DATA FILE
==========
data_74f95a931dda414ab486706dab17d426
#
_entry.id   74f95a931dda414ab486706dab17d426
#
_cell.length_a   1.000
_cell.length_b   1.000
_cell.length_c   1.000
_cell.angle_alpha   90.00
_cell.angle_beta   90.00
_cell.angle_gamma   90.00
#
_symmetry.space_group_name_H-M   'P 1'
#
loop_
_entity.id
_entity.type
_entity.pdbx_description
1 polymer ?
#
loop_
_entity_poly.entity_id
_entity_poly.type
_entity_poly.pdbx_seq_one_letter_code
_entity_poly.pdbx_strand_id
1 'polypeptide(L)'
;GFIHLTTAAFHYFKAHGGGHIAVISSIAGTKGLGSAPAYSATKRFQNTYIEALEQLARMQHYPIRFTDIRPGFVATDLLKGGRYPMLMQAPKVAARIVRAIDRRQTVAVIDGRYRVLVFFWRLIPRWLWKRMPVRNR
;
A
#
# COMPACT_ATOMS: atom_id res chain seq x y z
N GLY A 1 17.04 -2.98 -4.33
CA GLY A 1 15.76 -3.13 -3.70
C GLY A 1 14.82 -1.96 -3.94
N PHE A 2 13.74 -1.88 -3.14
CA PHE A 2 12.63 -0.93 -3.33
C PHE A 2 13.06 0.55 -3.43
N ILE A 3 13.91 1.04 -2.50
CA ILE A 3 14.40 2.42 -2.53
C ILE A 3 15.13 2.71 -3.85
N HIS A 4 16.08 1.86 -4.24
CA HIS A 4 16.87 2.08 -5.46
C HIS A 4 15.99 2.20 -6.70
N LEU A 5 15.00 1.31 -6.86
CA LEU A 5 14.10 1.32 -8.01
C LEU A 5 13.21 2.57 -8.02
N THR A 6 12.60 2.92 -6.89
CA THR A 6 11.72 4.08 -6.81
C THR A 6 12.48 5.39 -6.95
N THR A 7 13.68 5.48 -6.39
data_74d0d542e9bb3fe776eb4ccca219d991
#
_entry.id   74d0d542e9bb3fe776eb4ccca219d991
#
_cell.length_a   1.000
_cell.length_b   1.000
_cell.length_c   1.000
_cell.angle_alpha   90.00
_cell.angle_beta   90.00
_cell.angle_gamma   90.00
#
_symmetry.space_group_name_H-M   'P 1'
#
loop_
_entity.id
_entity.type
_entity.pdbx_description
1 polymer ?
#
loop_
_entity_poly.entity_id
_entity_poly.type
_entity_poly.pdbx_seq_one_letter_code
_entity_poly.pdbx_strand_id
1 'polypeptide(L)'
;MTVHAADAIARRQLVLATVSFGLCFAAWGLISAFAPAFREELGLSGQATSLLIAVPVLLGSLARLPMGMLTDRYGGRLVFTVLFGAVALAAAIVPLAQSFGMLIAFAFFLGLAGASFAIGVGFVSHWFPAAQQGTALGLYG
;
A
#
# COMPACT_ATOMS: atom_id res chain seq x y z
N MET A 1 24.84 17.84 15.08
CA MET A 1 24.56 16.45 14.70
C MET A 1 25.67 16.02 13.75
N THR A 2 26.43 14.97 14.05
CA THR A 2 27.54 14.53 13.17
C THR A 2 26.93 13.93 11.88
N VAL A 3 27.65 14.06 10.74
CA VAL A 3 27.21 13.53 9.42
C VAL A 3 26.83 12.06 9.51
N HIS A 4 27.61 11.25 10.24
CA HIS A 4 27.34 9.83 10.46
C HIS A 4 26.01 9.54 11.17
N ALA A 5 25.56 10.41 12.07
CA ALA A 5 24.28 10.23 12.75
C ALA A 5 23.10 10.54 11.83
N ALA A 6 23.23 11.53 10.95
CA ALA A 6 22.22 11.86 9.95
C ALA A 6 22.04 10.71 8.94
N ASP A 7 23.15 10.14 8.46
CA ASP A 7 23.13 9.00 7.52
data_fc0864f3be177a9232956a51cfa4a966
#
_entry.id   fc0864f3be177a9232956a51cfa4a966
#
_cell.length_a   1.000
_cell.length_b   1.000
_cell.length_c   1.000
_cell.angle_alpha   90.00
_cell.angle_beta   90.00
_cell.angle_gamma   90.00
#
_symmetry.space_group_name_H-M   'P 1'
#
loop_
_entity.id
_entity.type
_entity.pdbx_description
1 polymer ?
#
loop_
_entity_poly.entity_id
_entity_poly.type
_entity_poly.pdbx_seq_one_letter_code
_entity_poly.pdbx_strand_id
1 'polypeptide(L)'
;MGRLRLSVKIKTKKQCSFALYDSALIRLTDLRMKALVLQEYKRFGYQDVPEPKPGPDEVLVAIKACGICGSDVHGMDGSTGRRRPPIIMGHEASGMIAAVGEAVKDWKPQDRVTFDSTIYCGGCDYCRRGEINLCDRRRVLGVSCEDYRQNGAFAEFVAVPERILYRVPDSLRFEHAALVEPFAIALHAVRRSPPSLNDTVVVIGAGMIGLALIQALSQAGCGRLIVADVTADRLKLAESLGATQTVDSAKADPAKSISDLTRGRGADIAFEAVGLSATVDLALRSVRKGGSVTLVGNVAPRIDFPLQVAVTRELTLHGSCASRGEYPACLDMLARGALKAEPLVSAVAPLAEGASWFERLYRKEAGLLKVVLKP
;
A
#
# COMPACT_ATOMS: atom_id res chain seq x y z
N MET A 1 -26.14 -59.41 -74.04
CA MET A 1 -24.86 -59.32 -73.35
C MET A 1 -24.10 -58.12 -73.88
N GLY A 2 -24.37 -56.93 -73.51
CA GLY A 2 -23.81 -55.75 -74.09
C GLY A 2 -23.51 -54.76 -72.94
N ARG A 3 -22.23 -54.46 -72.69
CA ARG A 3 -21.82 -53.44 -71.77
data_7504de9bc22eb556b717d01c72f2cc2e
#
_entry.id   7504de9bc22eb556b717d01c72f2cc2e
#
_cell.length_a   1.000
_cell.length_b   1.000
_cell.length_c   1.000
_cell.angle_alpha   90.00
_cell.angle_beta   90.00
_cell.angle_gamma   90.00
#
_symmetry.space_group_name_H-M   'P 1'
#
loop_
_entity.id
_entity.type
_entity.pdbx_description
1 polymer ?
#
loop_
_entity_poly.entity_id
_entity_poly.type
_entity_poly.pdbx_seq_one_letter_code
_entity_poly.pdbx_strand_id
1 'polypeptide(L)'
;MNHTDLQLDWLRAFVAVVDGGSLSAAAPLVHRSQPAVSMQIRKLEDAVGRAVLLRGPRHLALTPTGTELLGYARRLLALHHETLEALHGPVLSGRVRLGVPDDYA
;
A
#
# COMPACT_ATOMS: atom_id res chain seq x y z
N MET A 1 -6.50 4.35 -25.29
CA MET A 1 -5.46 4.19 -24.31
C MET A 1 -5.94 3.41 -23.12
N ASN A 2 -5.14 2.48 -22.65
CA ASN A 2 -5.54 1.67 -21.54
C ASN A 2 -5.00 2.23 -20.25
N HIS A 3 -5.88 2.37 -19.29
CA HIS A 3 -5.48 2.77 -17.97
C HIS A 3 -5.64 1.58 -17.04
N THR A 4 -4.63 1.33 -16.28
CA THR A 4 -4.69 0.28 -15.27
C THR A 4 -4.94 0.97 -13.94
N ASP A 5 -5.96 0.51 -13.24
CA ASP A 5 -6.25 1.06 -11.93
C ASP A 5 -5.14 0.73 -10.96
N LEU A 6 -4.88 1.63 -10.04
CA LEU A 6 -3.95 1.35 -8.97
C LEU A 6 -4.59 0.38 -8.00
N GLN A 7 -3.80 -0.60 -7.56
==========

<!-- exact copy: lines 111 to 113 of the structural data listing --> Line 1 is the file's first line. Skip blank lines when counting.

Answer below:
_symmetry.space_group_name_H-M   'P 1'
#
loop_